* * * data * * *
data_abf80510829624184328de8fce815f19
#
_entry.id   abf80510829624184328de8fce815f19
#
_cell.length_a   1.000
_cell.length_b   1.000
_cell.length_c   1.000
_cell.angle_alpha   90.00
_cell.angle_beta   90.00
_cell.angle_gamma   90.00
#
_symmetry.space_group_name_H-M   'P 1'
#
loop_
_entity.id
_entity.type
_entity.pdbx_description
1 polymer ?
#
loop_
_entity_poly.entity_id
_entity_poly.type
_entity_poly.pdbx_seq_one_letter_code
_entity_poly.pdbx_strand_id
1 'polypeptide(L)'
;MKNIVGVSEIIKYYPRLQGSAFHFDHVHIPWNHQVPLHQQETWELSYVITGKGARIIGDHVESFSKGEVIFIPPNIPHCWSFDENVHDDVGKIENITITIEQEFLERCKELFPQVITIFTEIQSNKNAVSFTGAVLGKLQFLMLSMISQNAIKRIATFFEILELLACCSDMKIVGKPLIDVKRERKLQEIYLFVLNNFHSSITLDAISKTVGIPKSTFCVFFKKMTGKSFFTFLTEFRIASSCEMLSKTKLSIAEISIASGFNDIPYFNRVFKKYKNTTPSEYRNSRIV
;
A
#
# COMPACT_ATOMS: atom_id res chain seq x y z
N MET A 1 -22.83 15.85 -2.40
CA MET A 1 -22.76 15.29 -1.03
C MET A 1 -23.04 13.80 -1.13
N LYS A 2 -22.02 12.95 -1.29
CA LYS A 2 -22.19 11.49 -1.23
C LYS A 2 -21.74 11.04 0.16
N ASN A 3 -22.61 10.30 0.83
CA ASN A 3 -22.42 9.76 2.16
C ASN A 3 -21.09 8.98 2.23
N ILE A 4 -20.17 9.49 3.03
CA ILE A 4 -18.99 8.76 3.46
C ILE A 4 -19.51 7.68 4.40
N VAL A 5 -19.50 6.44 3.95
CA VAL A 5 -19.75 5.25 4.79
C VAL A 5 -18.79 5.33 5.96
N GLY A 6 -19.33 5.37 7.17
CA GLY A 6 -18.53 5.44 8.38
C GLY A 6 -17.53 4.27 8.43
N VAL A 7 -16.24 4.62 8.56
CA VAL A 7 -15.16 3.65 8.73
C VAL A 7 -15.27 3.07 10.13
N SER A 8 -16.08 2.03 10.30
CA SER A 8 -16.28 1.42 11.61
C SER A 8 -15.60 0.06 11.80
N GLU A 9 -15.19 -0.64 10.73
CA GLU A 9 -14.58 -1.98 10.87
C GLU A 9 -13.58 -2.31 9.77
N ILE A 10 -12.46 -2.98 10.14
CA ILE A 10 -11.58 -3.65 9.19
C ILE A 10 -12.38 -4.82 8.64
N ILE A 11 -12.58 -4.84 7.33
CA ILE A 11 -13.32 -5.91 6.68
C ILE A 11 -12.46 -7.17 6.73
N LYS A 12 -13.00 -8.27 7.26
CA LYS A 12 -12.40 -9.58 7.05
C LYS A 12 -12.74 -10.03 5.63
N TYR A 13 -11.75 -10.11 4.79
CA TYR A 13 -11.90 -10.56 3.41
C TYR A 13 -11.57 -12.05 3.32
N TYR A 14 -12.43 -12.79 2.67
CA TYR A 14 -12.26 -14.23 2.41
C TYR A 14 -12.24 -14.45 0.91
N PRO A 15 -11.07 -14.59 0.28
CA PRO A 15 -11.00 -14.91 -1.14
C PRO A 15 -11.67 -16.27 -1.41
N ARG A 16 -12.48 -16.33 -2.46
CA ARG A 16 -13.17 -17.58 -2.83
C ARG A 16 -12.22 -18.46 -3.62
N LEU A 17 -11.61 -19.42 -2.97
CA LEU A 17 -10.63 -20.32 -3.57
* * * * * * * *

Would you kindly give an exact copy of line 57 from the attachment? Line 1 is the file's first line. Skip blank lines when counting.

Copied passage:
C GLU A 9 -13.58 -2.31 9.77